Part of a collection of objects found in the largest Shellmound, also known as Sather’s Mound in Alameda, or smaller mounds. The excavations at Sather’s Mound were carried out in 1908 by Captain Clark, an amateur anthropologist. The items were donated to the Alameda Free Library, and passed on to the museum when the museum moved to a separate location.

Alameda Museum, “Native American Artifacts” as of May 31, 2022

The images above are a small selection of the Ohlone Artifacts stolen from the Alameda Shellmound and put on display as “Miwok” artifacts until I called the Museum out for their inaccuracies in 2019.

As you can tell from the object description quoted above: the exact provenance is impossible to tell because of Alameda Museum’s failure to accurately identify these stolen burial goods, and preserve integral paperwork related to their “donation”.

The plain and obvious disregard for indigenous objects and history stands in sharp contrast to the careful cataloguing and indexing of the white, Victorian-era artifacts proudly displayed and advertised by the Alameda Museum.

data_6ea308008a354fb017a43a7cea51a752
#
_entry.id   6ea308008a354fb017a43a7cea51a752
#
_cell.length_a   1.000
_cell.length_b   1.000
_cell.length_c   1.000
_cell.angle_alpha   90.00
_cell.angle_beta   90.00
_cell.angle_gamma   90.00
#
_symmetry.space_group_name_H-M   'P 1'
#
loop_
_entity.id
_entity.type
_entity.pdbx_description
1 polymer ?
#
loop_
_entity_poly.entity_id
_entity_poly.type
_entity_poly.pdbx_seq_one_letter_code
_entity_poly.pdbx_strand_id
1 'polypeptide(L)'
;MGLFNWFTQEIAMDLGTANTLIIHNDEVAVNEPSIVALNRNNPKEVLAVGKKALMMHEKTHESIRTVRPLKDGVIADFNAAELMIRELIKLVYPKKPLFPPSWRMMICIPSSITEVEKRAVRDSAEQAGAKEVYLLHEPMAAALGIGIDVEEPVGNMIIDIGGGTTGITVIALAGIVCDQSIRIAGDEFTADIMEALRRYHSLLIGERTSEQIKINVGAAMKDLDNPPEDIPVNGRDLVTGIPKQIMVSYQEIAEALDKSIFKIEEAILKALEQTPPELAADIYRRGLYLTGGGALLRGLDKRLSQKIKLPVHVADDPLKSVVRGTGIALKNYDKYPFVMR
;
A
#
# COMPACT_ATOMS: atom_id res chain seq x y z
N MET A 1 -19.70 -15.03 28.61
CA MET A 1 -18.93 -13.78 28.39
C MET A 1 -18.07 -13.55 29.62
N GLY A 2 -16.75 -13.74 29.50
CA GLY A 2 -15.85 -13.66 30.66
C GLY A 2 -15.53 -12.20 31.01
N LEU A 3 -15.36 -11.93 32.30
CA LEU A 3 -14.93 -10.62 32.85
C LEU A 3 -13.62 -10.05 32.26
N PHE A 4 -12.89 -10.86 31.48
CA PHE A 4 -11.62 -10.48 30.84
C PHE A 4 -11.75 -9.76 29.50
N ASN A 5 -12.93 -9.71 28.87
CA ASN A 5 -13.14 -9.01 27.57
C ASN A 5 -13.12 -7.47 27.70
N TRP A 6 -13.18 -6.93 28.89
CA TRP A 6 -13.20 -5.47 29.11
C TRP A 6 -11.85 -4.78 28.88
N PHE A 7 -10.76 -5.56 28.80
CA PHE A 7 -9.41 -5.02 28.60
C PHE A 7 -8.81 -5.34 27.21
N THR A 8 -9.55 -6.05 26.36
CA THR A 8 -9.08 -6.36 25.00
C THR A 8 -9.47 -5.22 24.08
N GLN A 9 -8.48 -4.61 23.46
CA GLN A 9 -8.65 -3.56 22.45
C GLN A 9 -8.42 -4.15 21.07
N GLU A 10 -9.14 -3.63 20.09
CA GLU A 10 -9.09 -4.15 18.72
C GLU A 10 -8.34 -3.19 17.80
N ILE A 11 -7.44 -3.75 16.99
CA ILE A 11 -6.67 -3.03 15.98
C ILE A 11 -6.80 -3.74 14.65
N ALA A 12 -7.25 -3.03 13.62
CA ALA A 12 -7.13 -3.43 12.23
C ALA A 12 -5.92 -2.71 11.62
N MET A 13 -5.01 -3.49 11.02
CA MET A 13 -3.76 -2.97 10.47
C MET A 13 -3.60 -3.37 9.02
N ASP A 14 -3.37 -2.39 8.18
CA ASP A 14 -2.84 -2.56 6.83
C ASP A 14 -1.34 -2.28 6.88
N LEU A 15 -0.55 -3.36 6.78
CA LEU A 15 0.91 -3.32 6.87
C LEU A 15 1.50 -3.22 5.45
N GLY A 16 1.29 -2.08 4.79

And it begs the question: How can the Museum have spent so much time cataloguing all of the objects owned by white Alamedans, from artwork to silverware to shoes, to the smallest, most inconsequential objects… but completely neglect the provenance, identification, and indexing of the most historically important objects in the entire Alameda Museum: proof of what life was like for the First Alamedans.

These artifacts were celebrated and popular during the early 1900’s. Several lectures were given on the Alameda Shellmounds, which featured artifacts now in the possession of the Alameda Museum.

Is this indicative of how other collections in the Alameda Museum are being mismanaged, improperly attributed, and haphazardly stored?

What other “city exhibits” are being neglected and what other records have been lost by the Alameda Museum?

When’s the last time the Museum even took inventory of their holdings? Seems like the answer is never, if their holdings weren’t even catalogued in 2019.

How could the Alameda Museum have let these conditions persist for so many decades?

Has the City ever inspected it’s own Archives for Compliance with the Service Provider Agreement?

All signs point to, “No”.

Maybe it’s time for the City of Alameda to take a better look at how the Alameda Museum has mismanaged the City Archives;

And either take serious steps to provide required access to those Archives at the Alameda Museum;

Or put out a Request for Proposals from qualified records storage and preservation companies.